New Heavens and New Earth – Isaiah 65

Read the Passage: Isaiah 65

Superficial Worship (65:1–7)

In the final nine chapters of this book (cf. Isa. 58–66), Isaiah confronts the false religion of some within Israel, exhorts the nation to repent, and describes the future blessings of God’s people. Continue reading New Heavens and New Earth – Isaiah 65

Fasting and the Sabbath – Isaiah 58

Read the Passage: Isaiah 58

Counterfeit Religion (58:1–5)

The first half of the book of Isaiah is largely focused upon messages of rebuke and judgment (cf. Isa. 1–39), while the second part of this oracle contains messages of hope and salvation (cf. Isa. 40–66). Even so, as he writes about the future glory of God’s people, Isaiah continues to remind his readers of their need for repentance. Continue reading Fasting and the Sabbath – Isaiah 58

The Abundant Life – Isaiah 55

Read the Passage: Isaiah 55

Invitation (55:1–5)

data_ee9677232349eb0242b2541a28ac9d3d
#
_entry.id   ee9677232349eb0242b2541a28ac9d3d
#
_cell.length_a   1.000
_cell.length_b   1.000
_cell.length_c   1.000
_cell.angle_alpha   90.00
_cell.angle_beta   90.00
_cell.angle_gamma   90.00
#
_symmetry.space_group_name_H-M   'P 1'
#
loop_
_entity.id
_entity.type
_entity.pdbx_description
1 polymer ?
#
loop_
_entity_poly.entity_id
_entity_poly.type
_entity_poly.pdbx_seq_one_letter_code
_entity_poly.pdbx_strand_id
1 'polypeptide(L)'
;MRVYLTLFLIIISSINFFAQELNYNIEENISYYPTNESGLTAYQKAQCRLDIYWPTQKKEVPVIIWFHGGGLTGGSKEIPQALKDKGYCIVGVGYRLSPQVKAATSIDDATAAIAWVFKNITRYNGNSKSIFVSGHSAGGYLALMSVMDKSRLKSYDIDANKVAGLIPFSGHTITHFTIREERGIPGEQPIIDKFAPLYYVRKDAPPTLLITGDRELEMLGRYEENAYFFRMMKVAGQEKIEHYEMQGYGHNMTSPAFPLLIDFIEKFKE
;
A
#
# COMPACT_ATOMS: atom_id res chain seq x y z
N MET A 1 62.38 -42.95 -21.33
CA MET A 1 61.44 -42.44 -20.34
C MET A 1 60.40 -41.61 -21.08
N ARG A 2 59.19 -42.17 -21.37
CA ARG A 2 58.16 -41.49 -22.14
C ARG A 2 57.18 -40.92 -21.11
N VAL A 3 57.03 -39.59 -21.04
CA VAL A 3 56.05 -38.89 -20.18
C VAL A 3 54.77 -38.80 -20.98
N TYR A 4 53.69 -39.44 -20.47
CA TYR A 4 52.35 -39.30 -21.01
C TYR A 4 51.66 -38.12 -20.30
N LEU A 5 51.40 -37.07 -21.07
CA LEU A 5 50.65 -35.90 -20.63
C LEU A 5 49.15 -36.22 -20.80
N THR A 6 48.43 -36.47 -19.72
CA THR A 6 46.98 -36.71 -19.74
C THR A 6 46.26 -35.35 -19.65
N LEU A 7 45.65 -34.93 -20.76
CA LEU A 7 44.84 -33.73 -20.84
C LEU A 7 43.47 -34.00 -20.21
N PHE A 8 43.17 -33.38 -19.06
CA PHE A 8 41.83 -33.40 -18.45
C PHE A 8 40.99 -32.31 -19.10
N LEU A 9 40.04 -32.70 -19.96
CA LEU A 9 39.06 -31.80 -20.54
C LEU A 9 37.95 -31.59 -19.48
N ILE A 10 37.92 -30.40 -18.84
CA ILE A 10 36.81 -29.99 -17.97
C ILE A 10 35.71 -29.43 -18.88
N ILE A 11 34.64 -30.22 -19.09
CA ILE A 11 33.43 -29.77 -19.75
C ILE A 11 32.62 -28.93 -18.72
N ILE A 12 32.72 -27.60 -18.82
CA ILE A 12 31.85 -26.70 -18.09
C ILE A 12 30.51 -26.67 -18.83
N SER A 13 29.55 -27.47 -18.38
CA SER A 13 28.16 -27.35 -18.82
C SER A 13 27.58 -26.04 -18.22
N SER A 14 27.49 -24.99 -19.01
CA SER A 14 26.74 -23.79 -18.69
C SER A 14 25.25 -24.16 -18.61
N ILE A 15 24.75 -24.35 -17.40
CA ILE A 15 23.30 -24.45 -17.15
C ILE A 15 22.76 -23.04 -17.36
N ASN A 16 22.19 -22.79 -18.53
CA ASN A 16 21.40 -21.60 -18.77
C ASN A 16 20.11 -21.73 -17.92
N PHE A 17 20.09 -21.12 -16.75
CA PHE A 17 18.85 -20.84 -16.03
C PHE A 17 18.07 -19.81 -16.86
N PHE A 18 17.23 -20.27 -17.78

This chapter begins with an invitation to “everyone who thirsts” (Isa. 55:1), which includes both Jew and Gentile. In giving and describing an open call to the abundant life, Isaiah is likely utilizing the image of a vendor in the market selling food and drink to passers-by. Yet, unlike street vendors who often charged exorbitant prices for their wares, the offer of salvation extended by the Suffering Servant is “without money and without price” (Isa. 55:1) for all to whom it is offered. In his illustration in Isa. 55:1–2, Isaiah mentions water, wine, milk, and bread. Observe that water is frequently used in Scripture as a metaphor for the Holy Spirit (cf. Isa. 32:15; John 4:10–14; 7:37–39; Rev. 21:6; 22:17), wine and milk are often symbolic of abundance (cf. Song 5:1; Joel 2:19; 3:18), and Jesus would later refer to Himself as the bread of life (cf. Matt. 26:26; John 6:32–35; 1 Cor. 10:17; 11:23–24).